Login

Winter Light Review

Image for Winter Light
★★★★★

The second in Bergman's early 60s trilogy on belief, loss of faith and despair, Winter Light is meant to be seen in that context.

The first film, Through A Glass Darkly, was, according to Bergman, about "certainty achieved". This represents "certainty unmasked". Relentlessly joyless, austere and ascetic, it lays out in text and technique all the things people who don't like Bergman find too difficult to take.

The film is set in the three hours from noon until three on a cheerless winter Sunday. Lutheran pastor Ericsson (Bergman stalwart Bjornstrand) conducts a dreary service for a handful of parishioners, the hollowness of the ritual and its trappings and his tone pointing to Ericssons's own emptiness.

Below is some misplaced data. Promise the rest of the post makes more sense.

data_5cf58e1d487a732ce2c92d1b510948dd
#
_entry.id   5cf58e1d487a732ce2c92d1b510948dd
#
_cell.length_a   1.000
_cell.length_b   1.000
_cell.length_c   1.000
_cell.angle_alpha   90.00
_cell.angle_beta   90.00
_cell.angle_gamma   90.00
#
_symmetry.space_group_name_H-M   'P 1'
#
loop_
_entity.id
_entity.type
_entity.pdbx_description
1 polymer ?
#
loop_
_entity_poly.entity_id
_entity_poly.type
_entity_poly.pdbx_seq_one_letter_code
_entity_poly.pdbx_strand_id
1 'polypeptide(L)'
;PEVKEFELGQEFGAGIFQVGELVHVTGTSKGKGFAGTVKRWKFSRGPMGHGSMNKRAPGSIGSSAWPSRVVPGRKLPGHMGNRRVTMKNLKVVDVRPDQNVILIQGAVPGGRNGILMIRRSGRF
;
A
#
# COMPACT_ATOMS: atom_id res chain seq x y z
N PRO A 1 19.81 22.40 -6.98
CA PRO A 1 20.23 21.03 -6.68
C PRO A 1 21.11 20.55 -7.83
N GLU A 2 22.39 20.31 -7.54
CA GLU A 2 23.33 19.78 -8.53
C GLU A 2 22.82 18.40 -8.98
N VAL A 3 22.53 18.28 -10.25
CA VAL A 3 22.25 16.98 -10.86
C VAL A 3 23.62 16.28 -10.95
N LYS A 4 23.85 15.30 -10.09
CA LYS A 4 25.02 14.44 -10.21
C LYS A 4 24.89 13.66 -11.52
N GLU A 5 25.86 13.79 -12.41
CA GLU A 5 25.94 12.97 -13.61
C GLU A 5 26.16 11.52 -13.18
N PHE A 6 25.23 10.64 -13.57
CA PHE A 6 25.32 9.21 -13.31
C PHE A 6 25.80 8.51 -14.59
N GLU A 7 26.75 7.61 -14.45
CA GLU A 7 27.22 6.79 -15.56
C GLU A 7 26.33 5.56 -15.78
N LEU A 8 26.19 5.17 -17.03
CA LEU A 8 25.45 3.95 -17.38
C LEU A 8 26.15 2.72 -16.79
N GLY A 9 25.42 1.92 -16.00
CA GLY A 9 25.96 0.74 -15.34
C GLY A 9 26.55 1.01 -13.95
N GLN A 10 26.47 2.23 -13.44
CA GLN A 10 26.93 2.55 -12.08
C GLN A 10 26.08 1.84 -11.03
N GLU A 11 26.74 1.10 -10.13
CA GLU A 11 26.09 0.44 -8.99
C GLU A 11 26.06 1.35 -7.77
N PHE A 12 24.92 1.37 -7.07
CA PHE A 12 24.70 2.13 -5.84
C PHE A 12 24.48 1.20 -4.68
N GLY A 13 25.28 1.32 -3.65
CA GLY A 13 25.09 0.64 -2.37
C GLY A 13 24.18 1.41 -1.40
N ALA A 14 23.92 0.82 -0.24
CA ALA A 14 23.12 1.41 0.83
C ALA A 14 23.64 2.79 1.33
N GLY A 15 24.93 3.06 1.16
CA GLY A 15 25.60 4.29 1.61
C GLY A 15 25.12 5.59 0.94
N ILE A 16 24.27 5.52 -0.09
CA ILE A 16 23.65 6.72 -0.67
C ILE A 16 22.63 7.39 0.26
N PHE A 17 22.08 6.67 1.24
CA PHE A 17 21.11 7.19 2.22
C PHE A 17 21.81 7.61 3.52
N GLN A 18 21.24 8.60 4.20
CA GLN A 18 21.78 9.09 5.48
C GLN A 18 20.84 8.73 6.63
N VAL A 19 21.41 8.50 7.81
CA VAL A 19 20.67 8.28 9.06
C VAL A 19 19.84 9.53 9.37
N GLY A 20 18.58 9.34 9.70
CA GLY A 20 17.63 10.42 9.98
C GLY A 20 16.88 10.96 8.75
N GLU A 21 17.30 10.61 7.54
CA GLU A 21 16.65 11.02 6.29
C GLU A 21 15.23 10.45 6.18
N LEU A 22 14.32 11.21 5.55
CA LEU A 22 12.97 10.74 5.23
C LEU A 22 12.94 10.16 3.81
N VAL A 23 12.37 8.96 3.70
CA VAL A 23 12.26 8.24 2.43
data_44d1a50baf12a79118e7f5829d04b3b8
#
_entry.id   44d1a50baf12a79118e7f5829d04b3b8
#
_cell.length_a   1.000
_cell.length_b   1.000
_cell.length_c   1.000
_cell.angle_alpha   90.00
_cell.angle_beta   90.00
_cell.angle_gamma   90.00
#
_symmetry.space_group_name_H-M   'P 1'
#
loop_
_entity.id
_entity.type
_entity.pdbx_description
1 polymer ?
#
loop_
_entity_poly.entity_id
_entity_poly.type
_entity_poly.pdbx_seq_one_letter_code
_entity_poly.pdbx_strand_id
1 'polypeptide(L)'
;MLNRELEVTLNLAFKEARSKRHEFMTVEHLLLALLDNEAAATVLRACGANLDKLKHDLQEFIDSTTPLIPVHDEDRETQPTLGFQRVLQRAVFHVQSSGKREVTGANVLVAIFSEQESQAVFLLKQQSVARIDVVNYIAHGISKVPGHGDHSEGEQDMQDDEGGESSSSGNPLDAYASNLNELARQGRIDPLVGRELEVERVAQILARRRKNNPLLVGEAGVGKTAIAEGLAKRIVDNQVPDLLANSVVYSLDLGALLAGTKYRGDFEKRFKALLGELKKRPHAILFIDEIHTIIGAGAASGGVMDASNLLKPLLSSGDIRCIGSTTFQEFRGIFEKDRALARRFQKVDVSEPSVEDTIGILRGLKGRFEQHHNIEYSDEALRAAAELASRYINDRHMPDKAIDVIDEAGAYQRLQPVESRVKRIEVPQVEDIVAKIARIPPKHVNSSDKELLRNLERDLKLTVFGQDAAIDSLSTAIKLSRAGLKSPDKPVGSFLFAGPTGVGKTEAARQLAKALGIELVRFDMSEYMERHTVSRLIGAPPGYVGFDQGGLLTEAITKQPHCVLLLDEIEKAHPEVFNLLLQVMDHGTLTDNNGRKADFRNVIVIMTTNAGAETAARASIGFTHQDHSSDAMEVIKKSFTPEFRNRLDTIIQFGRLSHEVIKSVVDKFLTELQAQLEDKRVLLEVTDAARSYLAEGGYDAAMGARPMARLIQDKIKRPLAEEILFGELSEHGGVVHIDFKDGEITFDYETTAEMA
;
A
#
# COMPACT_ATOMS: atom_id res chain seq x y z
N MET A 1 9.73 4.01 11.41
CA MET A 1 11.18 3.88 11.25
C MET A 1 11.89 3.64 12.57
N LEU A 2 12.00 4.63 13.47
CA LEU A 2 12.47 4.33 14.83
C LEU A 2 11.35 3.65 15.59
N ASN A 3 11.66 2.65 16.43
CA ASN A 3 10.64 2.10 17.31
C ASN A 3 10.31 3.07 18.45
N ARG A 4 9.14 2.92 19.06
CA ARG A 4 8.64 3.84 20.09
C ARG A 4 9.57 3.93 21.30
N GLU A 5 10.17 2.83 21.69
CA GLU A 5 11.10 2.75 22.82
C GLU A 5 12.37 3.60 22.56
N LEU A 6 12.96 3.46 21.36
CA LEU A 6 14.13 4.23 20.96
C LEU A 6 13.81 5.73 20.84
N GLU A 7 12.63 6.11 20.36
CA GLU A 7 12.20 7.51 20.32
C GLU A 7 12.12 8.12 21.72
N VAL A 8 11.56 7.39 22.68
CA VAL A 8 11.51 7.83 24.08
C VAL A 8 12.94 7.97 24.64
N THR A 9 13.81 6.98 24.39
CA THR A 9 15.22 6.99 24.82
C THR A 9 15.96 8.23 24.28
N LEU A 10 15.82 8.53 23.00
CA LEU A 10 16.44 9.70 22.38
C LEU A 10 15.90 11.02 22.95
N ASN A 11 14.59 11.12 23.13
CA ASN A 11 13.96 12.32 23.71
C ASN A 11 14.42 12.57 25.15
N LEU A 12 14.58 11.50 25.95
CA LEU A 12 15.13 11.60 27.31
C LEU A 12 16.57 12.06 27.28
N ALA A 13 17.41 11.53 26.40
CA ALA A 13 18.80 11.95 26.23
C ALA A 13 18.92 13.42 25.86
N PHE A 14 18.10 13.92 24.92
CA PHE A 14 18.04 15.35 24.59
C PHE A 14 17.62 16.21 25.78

He is full of doubt and tormented by God's silence. After the service the pastor is sickened by soul-baring confrontations: a letter from his erstwhile mistress (Thulin), delivered by her as a long-take monologue in merciless close-up, and a visit from parishioner Jonas (Von Sydow), a fisherman who is suicidally depressed by the threat of nuclear annihilation. An uncompromising picture of spiritual crisis, it commands respect for its boldness but is very hard going.